This first step may not need to be performed.  We need to verify that our model has a material applied.  By default one will be created for you, but if you are following along using my Blend file, for some reason in the past I deleted it. ( I had applied a quicky wireframe material to make a beauty shot earlier )  No matter, its a simple enough process to create a material.

 

In 3D View, make sure your jet is selected.  In the Properties window locate the Materials tab:

image

 

Check to see if there are any materials applied, if there aren't, create one:

image

 

When done, it should look like this:

image

 

If it already looks like that, you don't have to do any of this.

 

Texturing

Before getting too far into this you need to understand the concept of a texture.  Simply put, this is a 2D image that is pasted on a 3D object.  We have many cases of textured object in the real world, such as wallpaper or a globe.  Here for example is the image that would be glued on a sphere to create a globe:

gores

 

This 2D imaged, combined with the 3D sphere would go together to create a globe.  This process can be handled in Blender using something called Spherical Projection.  On the other hand, when you have an arbitrary shape like your model, your mapping gets a great deal more tricky… and a map is required.

 

UV Unwrapping

So what exactly is UV mapping?  It’s actually very simple.  Meshes are 3D objects and textures are 2D images, so how then are you supposed to put a texture on a mesh?  That’s where UV coordinates come in.  There is nothing special to UV values, they are just numeric values describing the position of a texture on a face, just like normal XY values… except of course the values X and Y were taken, thus U and V.

Now that works wonderfully if your mesh is a single flat quad, but obviously that isn’t all that common.  Enter the UV Map, which is exactly what it’s name implies, its a mapping of UV coordinates to positions on a 3D model.  So how exactly do you pull this trick off?  Well simply put, you squash your 3D object into 2D.

Imagine that your 3D model was made out of construction paper and to paint it, you wanted to flatten it.  This is basically exactly what we are about to do.  We tell Blender where you would make scissor cuts in your model to enable it to flatten and Blender takes care of the rest.

You define these cuts ( or in Blender terms “Seams” ) in EDIT mode in 3D View.  Then they show up in the UV/Image panel.  UV coordinates are component based, so you apply them at the vertex/edge/face level.  To see them in the UV window, they need to be selected in the 3D view.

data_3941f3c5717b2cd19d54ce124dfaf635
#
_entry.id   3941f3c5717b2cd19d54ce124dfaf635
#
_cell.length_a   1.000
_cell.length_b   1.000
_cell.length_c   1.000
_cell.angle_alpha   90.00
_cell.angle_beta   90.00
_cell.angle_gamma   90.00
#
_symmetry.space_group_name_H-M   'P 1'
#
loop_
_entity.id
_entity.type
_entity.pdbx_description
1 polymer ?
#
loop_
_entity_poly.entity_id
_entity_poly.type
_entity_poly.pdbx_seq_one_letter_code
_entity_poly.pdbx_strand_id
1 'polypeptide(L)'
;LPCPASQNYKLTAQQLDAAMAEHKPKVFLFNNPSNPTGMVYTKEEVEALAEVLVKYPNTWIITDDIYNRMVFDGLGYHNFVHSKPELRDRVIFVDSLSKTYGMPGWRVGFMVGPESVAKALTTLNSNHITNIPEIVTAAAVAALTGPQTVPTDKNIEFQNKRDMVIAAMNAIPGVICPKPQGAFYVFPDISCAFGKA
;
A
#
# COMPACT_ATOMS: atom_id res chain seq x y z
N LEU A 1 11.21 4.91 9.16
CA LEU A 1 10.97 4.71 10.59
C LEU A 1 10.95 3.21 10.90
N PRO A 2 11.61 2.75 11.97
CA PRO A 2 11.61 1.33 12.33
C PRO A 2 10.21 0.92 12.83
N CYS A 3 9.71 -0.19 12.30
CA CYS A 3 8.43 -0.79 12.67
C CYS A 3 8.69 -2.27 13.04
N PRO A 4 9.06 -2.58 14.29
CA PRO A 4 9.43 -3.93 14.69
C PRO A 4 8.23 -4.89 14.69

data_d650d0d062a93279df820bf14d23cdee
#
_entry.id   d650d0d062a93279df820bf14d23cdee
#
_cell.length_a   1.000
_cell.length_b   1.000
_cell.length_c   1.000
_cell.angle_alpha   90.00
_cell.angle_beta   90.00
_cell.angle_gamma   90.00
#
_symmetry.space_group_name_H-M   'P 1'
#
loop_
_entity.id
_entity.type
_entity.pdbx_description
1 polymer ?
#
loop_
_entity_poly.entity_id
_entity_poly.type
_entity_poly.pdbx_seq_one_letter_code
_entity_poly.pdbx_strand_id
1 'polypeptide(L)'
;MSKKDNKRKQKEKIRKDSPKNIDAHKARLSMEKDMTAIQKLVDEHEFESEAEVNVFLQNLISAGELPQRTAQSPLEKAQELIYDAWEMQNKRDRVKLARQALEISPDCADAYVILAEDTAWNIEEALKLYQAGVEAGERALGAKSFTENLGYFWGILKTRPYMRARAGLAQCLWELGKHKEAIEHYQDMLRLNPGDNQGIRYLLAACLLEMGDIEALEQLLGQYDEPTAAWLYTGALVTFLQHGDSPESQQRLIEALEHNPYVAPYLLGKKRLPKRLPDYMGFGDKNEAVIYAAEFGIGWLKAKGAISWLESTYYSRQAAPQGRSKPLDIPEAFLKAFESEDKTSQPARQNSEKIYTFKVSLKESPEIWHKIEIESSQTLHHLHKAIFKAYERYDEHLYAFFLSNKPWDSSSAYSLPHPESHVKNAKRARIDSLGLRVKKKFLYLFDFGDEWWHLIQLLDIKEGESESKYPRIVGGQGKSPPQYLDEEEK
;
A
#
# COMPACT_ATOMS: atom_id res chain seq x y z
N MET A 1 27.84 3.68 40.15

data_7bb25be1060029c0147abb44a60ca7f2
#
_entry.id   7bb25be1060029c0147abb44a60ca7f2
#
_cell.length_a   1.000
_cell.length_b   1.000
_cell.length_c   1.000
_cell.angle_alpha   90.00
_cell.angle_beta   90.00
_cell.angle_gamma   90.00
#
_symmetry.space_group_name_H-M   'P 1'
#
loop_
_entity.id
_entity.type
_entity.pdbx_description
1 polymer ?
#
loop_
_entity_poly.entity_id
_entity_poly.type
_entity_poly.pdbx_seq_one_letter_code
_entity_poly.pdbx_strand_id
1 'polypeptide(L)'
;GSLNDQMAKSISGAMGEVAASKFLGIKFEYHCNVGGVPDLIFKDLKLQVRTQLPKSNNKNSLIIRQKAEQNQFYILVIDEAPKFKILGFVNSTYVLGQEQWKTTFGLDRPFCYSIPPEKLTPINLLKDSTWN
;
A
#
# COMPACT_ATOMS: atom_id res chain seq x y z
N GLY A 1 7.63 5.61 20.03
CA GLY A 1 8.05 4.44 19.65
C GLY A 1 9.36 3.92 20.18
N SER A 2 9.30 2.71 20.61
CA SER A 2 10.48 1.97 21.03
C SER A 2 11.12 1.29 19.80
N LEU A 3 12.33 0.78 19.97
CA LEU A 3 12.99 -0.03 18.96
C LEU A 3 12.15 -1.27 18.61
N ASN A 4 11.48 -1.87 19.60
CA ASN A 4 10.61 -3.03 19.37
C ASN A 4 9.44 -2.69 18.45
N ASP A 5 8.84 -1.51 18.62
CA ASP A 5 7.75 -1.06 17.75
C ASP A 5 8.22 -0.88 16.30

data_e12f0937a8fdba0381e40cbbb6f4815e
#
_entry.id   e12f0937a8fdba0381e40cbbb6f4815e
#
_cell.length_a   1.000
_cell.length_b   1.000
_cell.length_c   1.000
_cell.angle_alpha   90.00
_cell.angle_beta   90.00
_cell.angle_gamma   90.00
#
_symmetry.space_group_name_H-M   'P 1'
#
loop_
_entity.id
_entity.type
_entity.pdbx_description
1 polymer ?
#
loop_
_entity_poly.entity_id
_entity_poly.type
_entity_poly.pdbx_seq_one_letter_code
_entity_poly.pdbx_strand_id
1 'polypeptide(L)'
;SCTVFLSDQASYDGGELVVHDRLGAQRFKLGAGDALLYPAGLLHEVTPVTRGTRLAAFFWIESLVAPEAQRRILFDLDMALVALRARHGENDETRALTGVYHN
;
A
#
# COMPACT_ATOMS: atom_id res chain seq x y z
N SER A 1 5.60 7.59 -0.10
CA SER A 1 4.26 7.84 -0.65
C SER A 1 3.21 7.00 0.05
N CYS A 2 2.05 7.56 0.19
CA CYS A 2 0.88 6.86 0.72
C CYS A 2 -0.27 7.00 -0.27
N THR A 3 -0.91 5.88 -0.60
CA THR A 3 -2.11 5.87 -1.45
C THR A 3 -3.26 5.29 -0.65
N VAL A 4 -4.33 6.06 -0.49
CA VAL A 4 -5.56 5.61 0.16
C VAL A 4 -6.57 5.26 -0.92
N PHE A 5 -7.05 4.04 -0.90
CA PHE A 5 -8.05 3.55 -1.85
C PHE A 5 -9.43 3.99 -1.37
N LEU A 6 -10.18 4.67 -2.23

I am going to set up my Blender for UV editing.  What I generally do is set up a 3D view on one side of the screen and a UV/Image Editor pane on the other.

 

image

 

Like this:

image

 

Let’s start off creating a texture to help us with UV mapping.  At the bottom of the UV panel, select Image->New Image.  Note the contents of that menu may be slightly different, its dynamically populated based on context.

image

 

In the resulting dialog, give it a name so you can find it later ( we will be deleting this texture later ) and under Generated Type set it to UV Grid, like so:

image

 

Now in your UV panel you should see:

image

 

Congratulations, you’ve just created your first texture!  This grid pattern is handy for seeing if your UV unwrapping job needs work or not, you will understand shortly.

 

Now, let’s set up Blender to show unwrapping Live.  In the 3D View, open the tools (T) panel, locate and select Live Unwrap.

image 

 

Now Blender will automatically unwrap for you as you mark seams.  You need to also enable Live Unwrap in the UV panel.  Select the UV menu and click Live Unwrap.

image

 

You don’t need to do this step, instead you need to manually unwrap ( using U then Unwrap ) with every change you make otherwise.  It’s your call.

 

Now let’s apply the grid texture to your jet.  In 3D View, in edit mode, select All ( A ).  Then in UV view, select the image:

image

 

Now in the UV view, you will see the UV map over the grid texture:

image

If you dont see the wireframe, you probably don’t have anything selected in the 3D UV.  This view updates based on the selections in 3D View.  That is what your model looks like flattened.  Don’t worry, we will make it a bit more logical soon.

 

You will find the UV window uses almost the identical keys as the 3D view.  You can pan and zoom the exact same way, you can use box selection, G to move, R to rotate etc.  So, while Blender may have had a nasty user curve at first, it’s very consistent once you know it.

 

As you can see in the 3D viewport ( as long as you are in textured ), our texture layout isn’t exactly ideal!  With a good layout, the checker pattern will flow much more cleanly across the model.

image

 

If you don’t see the texture mapping, its probably your settings.  You can toggle between showing textures and not in the 3D view using the Viewport Shading selection: